Stitz-Zeager_College_Algebra_e-book

A r 0 r 6 sin 2 b r 0 r 3 3 cos

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Unformatted text preview: ) and C (b, 0). From Theorem 10.3, we know that since the point B (x, y ) lies on a circle of radius c, the coordinates of B are B (x, y ) = B (c cos(α), c sin(α)). (This would be true even if α were an obtuse or right angle so although we have drawn the case when α is acute, the following computations hold for any angle α drawn in standard position where 0 < α < 180◦ .) We note that the distance between the points B and C is none other than the length of side a. Using the distance formula, Equation 1.1, we get 1 Here, ‘Side-Angle-Side’ means that we are given two sides and the ‘included’ angle - that is, the given angle is adjacent to both of the given sides. 774 Applications of Trigonometry a= a2 = (c cos(α) − b)2 + (c sin(α) − 0)2 (c cos(α) − b)2 + c2 sin2 (α) 2 a2 = (c cos(α) − b)2 + c2 sin2 (α) a2 = c2 cos2 (α) − 2bc cos(α) + b2 + c2 sin2 (α) a2 = c2 cos2 (α) + sin2 (α) + b2 − 2bc cos(α) a2 = c2 (1) + b2 − 2bc cos(α) Since cos2 (α) + sin2 (α) = 1 a2 = c...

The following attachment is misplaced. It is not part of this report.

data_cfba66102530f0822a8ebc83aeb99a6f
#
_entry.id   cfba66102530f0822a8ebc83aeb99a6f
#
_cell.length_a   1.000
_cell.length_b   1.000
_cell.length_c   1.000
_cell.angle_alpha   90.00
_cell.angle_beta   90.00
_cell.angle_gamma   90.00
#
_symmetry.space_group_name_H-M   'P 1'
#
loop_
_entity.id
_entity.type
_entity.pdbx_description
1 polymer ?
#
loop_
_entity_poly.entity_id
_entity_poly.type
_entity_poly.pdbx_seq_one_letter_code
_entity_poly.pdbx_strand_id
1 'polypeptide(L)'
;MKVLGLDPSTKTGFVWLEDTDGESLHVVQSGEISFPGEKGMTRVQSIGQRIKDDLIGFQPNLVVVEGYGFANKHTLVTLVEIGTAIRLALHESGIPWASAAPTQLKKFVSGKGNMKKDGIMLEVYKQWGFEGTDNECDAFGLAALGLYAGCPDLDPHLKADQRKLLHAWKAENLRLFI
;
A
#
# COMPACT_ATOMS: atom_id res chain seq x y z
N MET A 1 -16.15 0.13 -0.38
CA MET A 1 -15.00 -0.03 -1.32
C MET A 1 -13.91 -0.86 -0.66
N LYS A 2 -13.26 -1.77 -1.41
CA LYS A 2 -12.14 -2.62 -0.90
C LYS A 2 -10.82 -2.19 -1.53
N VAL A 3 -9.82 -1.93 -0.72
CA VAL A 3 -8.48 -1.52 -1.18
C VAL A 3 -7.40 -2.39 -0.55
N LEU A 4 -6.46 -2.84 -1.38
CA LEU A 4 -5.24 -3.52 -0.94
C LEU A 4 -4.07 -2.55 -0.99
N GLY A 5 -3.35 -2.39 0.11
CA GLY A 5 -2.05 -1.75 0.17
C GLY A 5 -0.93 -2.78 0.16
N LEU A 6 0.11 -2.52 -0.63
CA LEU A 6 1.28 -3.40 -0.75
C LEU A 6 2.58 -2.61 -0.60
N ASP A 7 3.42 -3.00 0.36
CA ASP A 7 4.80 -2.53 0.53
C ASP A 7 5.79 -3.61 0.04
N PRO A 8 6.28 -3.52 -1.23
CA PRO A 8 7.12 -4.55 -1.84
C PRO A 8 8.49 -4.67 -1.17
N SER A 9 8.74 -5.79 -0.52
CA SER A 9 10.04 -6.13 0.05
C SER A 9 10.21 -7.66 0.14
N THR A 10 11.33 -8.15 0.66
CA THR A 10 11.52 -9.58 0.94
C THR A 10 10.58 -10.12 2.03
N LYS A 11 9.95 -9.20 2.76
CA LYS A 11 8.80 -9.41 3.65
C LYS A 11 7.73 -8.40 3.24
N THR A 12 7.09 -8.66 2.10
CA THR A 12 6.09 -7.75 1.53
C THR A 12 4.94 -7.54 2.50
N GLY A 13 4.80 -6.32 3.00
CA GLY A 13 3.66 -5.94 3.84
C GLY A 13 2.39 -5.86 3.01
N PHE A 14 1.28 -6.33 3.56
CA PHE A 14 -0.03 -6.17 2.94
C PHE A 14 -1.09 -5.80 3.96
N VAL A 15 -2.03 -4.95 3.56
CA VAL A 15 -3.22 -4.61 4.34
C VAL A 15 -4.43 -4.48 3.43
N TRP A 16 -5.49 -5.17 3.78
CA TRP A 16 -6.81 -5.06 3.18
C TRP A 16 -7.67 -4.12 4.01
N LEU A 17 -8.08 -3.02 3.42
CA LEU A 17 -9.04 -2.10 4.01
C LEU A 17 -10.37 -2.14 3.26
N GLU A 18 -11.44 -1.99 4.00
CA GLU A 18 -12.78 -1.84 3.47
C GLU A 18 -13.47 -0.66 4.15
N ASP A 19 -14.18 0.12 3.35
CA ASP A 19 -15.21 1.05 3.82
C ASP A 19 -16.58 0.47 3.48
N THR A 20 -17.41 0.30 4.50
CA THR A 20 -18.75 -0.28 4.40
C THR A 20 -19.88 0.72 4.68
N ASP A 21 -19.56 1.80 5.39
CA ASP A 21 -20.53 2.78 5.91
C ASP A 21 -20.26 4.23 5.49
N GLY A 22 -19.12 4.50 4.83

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This note was uploaded on 05/03/2013 for the course MATH Algebra taught by Professor Wong during the Fall '13 term at Chicago Academy High School.

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